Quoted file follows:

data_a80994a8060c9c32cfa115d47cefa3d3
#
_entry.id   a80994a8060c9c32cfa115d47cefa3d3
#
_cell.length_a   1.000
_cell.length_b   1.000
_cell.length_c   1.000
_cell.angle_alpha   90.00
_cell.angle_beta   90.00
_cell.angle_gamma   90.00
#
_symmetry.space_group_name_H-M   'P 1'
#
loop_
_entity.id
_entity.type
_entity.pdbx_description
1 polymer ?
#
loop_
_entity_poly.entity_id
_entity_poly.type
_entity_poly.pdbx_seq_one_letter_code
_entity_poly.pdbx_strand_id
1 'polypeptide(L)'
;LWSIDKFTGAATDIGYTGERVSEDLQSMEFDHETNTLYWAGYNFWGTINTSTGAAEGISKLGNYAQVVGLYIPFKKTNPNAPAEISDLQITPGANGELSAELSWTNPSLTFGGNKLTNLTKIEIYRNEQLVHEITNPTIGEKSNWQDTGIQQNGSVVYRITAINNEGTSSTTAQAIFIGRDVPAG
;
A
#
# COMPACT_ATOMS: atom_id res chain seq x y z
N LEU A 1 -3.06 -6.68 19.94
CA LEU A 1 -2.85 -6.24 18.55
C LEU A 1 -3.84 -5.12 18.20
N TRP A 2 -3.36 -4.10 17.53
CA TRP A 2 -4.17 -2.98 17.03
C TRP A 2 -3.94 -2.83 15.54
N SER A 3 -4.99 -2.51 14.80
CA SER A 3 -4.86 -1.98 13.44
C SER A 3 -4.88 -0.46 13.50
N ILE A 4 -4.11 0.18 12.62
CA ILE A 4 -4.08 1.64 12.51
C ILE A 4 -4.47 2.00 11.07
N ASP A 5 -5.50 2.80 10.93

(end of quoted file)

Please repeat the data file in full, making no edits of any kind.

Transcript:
data_a80994a8060c9c32cfa115d47cefa3d3
#
_entry.id   a80994a8060c9c32cfa115d47cefa3d3
#
_cell.length_a   1.000
_cell.length_b   1.000
_cell.length_c   1.000
_cell.angle_alpha   90.00
_cell.angle_beta   90.00
_cell.angle_gamma   90.00
#
_symmetry.space_group_name_H-M   'P 1'
#
loop_
_entity.id
_entity.type
_entity.pdbx_description
1 polymer ?
#
loop_
_entity_poly.entity_id
_entity_poly.type
_entity_poly.pdbx_seq_one_letter_code
_entity_poly.pdbx_strand_id
1 'polypeptide(L)'
;LWSIDKFTGAATDIGYTGERVSEDLQSMEFDHETNTLYWAGYNFWGTINTSTGAAEGISKLGNYAQVVGLYIPFKKTNPNAPAEISDLQITPGANGELSAELSWTNPSLTFGGNKLTNLTKIEIYRNEQLVHEITNPTIGEKSNWQDTGIQQNGSVVYRITAINNEGTSSTTAQAIFIGRDVPAG
;
A
#
# COMPACT_ATOMS: atom_id res chain seq x y z
N LEU A 1 -3.06 -6.68 19.94
CA LEU A 1 -2.85 -6.24 18.55
C LEU A 1 -3.84 -5.12 18.20
N TRP A 2 -3.36 -4.10 17.53
CA TRP A 2 -4.17 -2.98 17.03
C TRP A 2 -3.94 -2.83 15.54
N SER A 3 -4.99 -2.51 14.80
CA SER A 3 -4.86 -1.98 13.44
C SER A 3 -4.88 -0.46 13.50
N ILE A 4 -4.11 0.18 12.62
CA ILE A 4 -4.08 1.64 12.51
C ILE A 4 -4.47 2.00 11.07
N ASP A 5 -5.50 2.80 10.93